“Lanesboro is a unique community,” stated Dean Johnson, special guest speaker at the 2019 Lanesboro Area Community Foundation (LACF) Annual Banquet, which was held on April 7, 2019, at the Lanesboro Community Center.
The LACF Board of Directors were very honored to have Johnson as the guest speaker for the second annual event. The LACF began this event in 2018 as a way to show appreciation to many of those in the Lanesboro, Whalan, and the surrounding area who have supported the LACF and its mission to be a good neighbor by investing in the vitality of the people and community of Lanesboro, and also to inform the community of the projects their donations supported through LACF in the past year.
Johnson, who grew up on a farm near Highland and graduated from Lanesboro school, has been a parish pastor with Calvary Lutheran Church in Willmar, Minn., for 46 years and is a former Willmar firefighter.
Johnson was elected to the Minnesota House of Representatives where he served from 1978-1982 and the Minnesota Senate from 1982-2006 where he served as minority leader and also as majority leader, which is rare.
A Brigadier General in the United States National Guard, Johnson served as special assistant to the Chief of Chaplains at the National Guard Bureau in Washington, D.C. He received numerous accommodations and awards, including the Legion of Merit.
Johnson received a Bachelor of Arts Degree in Business Administration from Luther College in Decorah, Iowa, and in 2002 received a Master’s Degree in Strategic Studies from the United States Army War College.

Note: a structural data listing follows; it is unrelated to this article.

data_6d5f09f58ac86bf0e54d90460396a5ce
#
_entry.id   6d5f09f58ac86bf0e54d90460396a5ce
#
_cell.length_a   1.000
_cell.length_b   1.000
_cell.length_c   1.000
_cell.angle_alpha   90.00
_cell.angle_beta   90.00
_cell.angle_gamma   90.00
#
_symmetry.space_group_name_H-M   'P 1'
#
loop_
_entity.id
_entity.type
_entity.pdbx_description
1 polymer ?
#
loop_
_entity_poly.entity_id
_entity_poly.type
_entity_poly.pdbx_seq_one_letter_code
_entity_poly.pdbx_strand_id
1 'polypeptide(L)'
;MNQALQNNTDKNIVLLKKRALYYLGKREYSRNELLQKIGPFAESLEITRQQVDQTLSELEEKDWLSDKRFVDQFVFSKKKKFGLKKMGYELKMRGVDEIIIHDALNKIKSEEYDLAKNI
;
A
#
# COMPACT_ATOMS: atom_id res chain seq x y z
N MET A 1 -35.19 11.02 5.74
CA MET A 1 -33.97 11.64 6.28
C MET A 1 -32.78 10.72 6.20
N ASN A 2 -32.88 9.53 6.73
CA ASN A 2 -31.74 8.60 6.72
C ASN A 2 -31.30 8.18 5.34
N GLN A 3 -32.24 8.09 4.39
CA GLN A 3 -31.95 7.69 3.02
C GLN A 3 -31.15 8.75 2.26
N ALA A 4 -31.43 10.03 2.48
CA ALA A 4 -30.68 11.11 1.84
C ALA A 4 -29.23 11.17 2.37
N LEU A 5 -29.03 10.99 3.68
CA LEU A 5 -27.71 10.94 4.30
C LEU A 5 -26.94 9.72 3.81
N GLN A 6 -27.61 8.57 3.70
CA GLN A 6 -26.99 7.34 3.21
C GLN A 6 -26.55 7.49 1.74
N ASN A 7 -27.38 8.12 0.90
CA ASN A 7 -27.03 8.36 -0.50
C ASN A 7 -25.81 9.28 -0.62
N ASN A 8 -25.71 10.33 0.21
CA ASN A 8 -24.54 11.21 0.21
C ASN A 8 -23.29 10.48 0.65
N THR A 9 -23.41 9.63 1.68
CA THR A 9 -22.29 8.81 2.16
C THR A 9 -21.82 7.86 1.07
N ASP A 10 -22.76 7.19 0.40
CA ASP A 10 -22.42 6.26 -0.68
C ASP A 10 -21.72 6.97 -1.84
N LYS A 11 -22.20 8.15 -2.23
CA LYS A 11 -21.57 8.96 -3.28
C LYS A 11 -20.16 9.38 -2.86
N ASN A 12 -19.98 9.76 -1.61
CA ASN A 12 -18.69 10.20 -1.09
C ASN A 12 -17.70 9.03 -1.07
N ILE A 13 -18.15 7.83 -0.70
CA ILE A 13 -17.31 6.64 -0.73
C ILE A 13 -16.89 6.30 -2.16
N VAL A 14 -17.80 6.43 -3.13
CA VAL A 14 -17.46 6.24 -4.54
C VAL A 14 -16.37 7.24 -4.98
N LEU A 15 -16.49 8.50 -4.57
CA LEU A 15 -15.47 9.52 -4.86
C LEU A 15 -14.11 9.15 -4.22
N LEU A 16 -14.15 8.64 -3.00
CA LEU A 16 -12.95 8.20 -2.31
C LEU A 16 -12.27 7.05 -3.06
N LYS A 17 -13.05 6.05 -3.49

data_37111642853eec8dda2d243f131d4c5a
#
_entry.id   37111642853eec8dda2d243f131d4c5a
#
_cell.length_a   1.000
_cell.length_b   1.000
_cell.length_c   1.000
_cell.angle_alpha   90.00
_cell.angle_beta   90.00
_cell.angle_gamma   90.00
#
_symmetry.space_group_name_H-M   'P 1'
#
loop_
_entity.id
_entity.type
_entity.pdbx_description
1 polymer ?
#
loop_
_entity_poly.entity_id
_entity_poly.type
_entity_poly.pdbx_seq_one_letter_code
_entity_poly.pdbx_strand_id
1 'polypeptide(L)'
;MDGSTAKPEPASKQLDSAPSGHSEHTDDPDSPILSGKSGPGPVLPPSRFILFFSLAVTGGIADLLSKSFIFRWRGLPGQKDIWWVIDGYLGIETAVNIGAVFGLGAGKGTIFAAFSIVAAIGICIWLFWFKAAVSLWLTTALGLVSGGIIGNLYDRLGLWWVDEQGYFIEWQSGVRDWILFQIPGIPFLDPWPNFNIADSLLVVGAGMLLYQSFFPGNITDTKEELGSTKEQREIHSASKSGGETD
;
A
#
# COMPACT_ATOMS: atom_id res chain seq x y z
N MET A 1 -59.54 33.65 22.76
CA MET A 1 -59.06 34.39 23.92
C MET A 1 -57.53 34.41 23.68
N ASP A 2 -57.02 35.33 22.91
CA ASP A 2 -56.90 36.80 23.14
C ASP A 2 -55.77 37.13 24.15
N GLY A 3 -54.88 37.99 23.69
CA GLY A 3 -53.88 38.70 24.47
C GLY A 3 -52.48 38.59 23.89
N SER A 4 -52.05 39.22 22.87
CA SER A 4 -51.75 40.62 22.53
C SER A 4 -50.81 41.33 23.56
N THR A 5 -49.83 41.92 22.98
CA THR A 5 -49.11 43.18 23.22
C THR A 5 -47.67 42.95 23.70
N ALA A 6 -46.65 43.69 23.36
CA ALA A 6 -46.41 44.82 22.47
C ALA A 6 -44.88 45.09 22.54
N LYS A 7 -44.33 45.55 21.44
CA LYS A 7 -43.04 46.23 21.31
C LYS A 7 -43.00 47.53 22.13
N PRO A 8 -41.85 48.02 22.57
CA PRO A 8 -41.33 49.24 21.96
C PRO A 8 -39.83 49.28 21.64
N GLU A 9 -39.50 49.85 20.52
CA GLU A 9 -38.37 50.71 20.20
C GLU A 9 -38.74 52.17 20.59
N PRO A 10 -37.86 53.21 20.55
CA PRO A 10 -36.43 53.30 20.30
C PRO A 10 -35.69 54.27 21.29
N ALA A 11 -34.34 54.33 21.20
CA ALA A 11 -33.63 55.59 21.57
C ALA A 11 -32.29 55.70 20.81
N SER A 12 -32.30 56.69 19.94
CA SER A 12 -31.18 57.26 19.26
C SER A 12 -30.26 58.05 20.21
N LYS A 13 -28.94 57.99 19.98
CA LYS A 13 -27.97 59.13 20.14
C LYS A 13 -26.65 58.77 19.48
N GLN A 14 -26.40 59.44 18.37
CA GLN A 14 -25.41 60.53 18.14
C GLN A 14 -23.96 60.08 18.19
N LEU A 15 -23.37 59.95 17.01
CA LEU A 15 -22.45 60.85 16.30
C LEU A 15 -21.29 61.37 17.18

Currently serving on the Board of Regents at the University of Minnesota, Johnson has previously served a two year term as Chair of the Board of Regents.
LACF board member, County Commissioner Duane Bakke, opened the evening by welcoming all in attendance recognizing many of them, including Lanesboro City Council members Chase Bakke, Tom Smith and Autumn Johnson; high school Superintendent Matt Schultz, school board member Dave Lawstuen, City Administrator Michele Peterson, township officer Gene Topness, Chamber of Commerce Executive Director Andrzej Zalasinski, Executive Director of Commonweal Theatre Hal Cropp, and many more.
“The City of Lanesboro thrives because of the numerous volunteers,” stated Bakke as he listed the many volunteer organizations that are active in town. “Everybody should appreciate that from each other and to each other — you are all involved and it’s great — it makes things work,” he said.
Pastor Patricia Hinkie with the Whalan and Highland Lutheran Churches gave the invocation before the crowd enjoyed a delicious meal and dessert catered by the Lanesboro Pastry Shoppe. Bakke asked for a moment of silence in honor of so many Lanesboro area residents that have passed away recently, including Duane and Melissa Benson, before introducing Johnson.
“It’s fun to come back to Lanesboro and to Highland, where I grew up,” Johnson stated. He talked about his childhood where he attended a one room schoolhouse for six years and then attended Lanesboro school. As a senior in high school, he was a starting center on the Burro’s all-conference, 11-man football team in the Maple Leaf conference.
Johnson shared several stories, both comical and emotional, bringing the audience to tears and then into laughter within a matter of minutes.